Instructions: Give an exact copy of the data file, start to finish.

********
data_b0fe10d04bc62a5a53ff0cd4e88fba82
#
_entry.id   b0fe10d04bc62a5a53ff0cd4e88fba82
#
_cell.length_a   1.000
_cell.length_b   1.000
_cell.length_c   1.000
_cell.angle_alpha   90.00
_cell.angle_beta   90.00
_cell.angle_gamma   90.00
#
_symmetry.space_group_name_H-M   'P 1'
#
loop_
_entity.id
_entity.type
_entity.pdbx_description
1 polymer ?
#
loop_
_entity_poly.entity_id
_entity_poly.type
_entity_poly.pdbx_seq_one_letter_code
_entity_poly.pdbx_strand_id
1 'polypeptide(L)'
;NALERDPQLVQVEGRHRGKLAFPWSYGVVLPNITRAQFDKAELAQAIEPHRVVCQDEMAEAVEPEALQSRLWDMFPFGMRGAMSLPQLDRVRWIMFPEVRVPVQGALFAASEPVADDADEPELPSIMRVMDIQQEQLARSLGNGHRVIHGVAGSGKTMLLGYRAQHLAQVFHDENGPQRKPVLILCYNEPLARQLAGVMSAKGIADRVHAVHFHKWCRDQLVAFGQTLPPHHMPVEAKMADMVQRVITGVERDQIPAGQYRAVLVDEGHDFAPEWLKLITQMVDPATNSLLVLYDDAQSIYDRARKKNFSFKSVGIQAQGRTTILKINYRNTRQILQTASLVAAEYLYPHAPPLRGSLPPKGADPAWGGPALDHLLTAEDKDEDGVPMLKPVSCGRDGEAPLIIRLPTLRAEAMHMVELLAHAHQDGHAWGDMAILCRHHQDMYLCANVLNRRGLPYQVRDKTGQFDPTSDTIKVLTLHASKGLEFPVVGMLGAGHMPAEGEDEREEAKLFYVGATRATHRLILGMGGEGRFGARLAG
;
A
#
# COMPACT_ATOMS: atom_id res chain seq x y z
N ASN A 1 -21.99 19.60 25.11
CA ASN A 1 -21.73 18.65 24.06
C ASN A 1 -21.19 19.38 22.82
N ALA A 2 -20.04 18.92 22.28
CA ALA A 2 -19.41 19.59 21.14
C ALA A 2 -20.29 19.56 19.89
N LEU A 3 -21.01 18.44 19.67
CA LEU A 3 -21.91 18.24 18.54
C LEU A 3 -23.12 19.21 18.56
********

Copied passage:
data_b0fe10d04bc62a5a53ff0cd4e88fba82
#
_entry.id   b0fe10d04bc62a5a53ff0cd4e88fba82
#
_cell.length_a   1.000
_cell.length_b   1.000
_cell.length_c   1.000
_cell.angle_alpha   90.00
_cell.angle_beta   90.00
_cell.angle_gamma   90.00
#
_symmetry.space_group_name_H-M   'P 1'
#
loop_
_entity.id
_entity.type
_entity.pdbx_description
1 polymer ?
#
loop_
_entity_poly.entity_id
_entity_poly.type
_entity_poly.pdbx_seq_one_letter_code
_entity_poly.pdbx_strand_id
1 'polypeptide(L)'
;NALERDPQLVQVEGRHRGKLAFPWSYGVVLPNITRAQFDKAELAQAIEPHRVVCQDEMAEAVEPEALQSRLWDMFPFGMRGAMSLPQLDRVRWIMFPEVRVPVQGALFAASEPVADDADEPELPSIMRVMDIQQEQLARSLGNGHRVIHGVAGSGKTMLLGYRAQHLAQVFHDENGPQRKPVLILCYNEPLARQLAGVMSAKGIADRVHAVHFHKWCRDQLVAFGQTLPPHHMPVEAKMADMVQRVITGVERDQIPAGQYRAVLVDEGHDFAPEWLKLITQMVDPATNSLLVLYDDAQSIYDRARKKNFSFKSVGIQAQGRTTILKINYRNTRQILQTASLVAAEYLYPHAPPLRGSLPPKGADPAWGGPALDHLLTAEDKDEDGVPMLKPVSCGRDGEAPLIIRLPTLRAEAMHMVELLAHAHQDGHAWGDMAILCRHHQDMYLCANVLNRRGLPYQVRDKTGQFDPTSDTIKVLTLHASKGLEFPVVGMLGAGHMPAEGEDEREEAKLFYVGATRATHRLILGMGGEGRFGARLAG
;
A
#
# COMPACT_ATOMS: atom_id res chain seq x y z
N ASN A 1 -21.99 19.60 25.11
CA ASN A 1 -21.73 18.65 24.06
C ASN A 1 -21.19 19.38 22.82
N ALA A 2 -20.04 18.92 22.28
CA ALA A 2 -19.41 19.59 21.14
C ALA A 2 -20.29 19.56 19.89
N LEU A 3 -21.01 18.44 19.67
CA LEU A 3 -21.91 18.24 18.54
C LEU A 3 -23.12 19.21 18.56